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Flood crisis spreads to 5 Australian states

Posted by feww on January 15, 2011

Flood emergencies erupt in NSW, South Australia and Victoria

Flood emergencies flare up in NSW, South Australia and Victoria forcing at least  2,000 people out of their homes after heavy rain hit the region.

At least 12 towns in the northern and and northwestern parts of the state of Victoria have been evacuated this week and a dozen more are likely to be affected, State Emergency Services said.

“Floodwaters are expected to hit the Riverina town of Echuca early on Sunday after record summer rainfalls continued to cause widespread damage to homes, businesses and critical infrastructure,” a report said.

Residents in the towns of Boort and Donald, while several communities in central Victoria remain without electricity and water, the report added.


Source: Image from Japan Meteorological Agency satellite MTSAT-1R via Bureau of Meteorology.  Click image to enlarge.

“Authorities in Victoria yesterday called on all 1000 residents of Carisbrook to evacuate to nearby Maryborough as the waters threatened homes,” a report said.


Australia Flood Map. Source: BOM

Meanwhile, hundreds of homes in Beaufort, Charlton, northwest of Bendigo, have either been inundated or “were under grave threat,” according to the Victoria State Emergency Service.

“The SES in South Australia last night warned residents of Naracoorte, 336km southeast of Adelaide, to prepare for potential flooding.” The report added.

“And in NSW, about 70 homes in the border township of Boggabilla, in the state’s north, were surrounded by water last night, and water was flowing through the nearby Aboriginal settlement of Toomelah.”

BOM News Release:

Further heavy rain has occurred over Tasmania during the last 24 hours, focused in the northwest and, during Thursday, over the northeast. More heavy falls are expected in the next few hours before conditions ease with the passage across the state of a trough during today. Continued flooding of northern rivers is expected, and further localised flash flooding is likely until this afternoon, particularly in northwestern Tasmania.

Strong and gusty northeasterly winds will tend northwesterly during the day and may cause localised damage in exposed areas throughout the state.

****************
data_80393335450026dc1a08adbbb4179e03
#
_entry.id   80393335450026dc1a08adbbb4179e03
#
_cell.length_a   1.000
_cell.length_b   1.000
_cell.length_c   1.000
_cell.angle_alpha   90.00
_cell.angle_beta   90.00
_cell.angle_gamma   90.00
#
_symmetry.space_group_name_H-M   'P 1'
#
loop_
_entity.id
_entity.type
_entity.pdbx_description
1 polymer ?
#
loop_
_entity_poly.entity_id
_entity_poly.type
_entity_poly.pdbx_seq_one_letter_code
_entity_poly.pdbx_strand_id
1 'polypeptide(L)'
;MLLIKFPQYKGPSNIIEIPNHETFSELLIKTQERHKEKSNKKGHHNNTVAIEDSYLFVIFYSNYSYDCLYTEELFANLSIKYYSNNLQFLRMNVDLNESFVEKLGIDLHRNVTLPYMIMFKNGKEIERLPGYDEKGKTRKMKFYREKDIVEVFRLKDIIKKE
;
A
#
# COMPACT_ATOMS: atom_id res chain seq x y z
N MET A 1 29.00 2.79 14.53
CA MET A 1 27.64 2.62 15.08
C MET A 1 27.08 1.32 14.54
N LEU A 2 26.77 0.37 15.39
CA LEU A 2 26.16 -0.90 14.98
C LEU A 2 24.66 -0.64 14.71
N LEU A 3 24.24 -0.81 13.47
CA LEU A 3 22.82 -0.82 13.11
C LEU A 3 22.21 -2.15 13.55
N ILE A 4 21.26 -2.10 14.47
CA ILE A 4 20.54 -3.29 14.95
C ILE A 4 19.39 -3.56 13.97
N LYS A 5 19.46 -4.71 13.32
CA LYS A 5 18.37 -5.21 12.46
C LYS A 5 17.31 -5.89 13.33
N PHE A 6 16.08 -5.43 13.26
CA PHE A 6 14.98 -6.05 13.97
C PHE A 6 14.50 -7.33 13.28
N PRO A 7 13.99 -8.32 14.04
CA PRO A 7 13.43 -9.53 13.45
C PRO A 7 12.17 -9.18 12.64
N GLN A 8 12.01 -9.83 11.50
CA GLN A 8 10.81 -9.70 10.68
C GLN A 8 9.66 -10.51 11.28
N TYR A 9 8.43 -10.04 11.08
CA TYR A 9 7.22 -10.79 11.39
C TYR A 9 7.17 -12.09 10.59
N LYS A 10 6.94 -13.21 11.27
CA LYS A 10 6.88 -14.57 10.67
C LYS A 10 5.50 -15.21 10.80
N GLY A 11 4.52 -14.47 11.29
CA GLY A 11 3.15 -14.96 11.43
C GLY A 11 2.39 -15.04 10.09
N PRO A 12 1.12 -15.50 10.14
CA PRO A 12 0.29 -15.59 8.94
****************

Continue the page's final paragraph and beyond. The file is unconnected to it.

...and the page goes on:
January rainfall records in N Tasmania broken

Yolla had its highest 24-hour January rainfall on record, registering 131 mm in the 24 hours to 9 am this morning. The record had been set just yesterday, when it received 100 mm in 24 hours, eclipsing its previous record of 70 mm in a January day in 1946. Together these have given Yolla its wettest January on record, and its second-wettest 2-day period. Rain has been measured at Yolla, inland from Burnie, since late 1905.

Yesterday’s very heavy rain on the northern East Coast also set records. Falmouth registered 282 mm in the 24 hours to 9 am yesterday, giving it the wettest January day ever recorded at an official rain gauge in Tasmania. Scamander, with 278 mm, also broke the old state record. Rain continued to fall during yesterday in the area, giving some spots at least 50 mm more. There have been unofficial (but credible) observations of nearly 400 mm in the area in the last two days.

Meanwhile, NASA Earth Observatory released the following images:

Rainfall in the Australian Interior


Download large image (5 MB, JPEG) – Image acquired January 14, 2011


Download large image
(5 MB, JPEG) – Image acquired December 29, 2010

False-color images of Australian interior captured by MODIS on NASA’s Terra satellite on January 14, 2011 (top), and December 29, 2010 (bottom). “Both images use a combination of infrared and visible light to increase the contrast between water and land. Water ranges in color from electric blue to navy. Clouds appear bright blue-green. Vegetation is bright green. Bare ground appears in shades of beige and tan.” Source: NASA-EO. Click images to enlarge.

Flooding in Brisbane Suburbs


“Homes and businesses were inundated in more than 30 suburbs as [Brisbane River,] swollen by water being discharged from the overloaded Wivenhoe Dam, reached 4.2 metres,” a report said. A detailed astronaut photograph illustrates flooding in suburbs of the Brisbane, Australia metropolitan region acquired on January 13, 2011, and provided by the ISS Crew Earth Observations experiment and Image Science & Analysis Laboratory, JSC. Image Source NASA-EO. Click image to enlarge. Download larger image (3 MB, JPEG)

Zelia’s rainfall Captured by TRMM Satellite


Tropical Storm Zelia’s rainfall was captured by NASA’s TRMM satellite on Jan. 14 at 04:17 UTC. “The heaviest rainfall (falling at about 2 inches per hour) appears to be on the northwestern and southwestern sides of the storm and appear in red. The yellow and green areas indicate moderate rainfall between .78 to 1.57 inches per hour.” Source: NASA

Tropical Storm Vince


Visible image of Tropical Storm Vince captured on Jan. 14 at 06:20UTC (1:20 a.m. EST/2:20 p.m. Australia/Perth) by MODIS on NASA’s aqua satellite. The bulk of the thunderstorms are seen southwest of Vince’s center due to wind shear. Source: NASA

Heavy Rainfall in TS Vania Captured by TRMM


“TRMM satellite captured this image of Tropical Storm Vania’s rainfall on Jan. 14 at 04:22 UTC. The heaviest rainfall (falling at about 2 inches/50 mm per hour) in the storm was occurring in the western and southern quadrants of the storm and over southeastern New Caledonia (in red). The yellow and green areas indicate moderate rainfall between .78 to 1.57 inches per hour.” Source NASA

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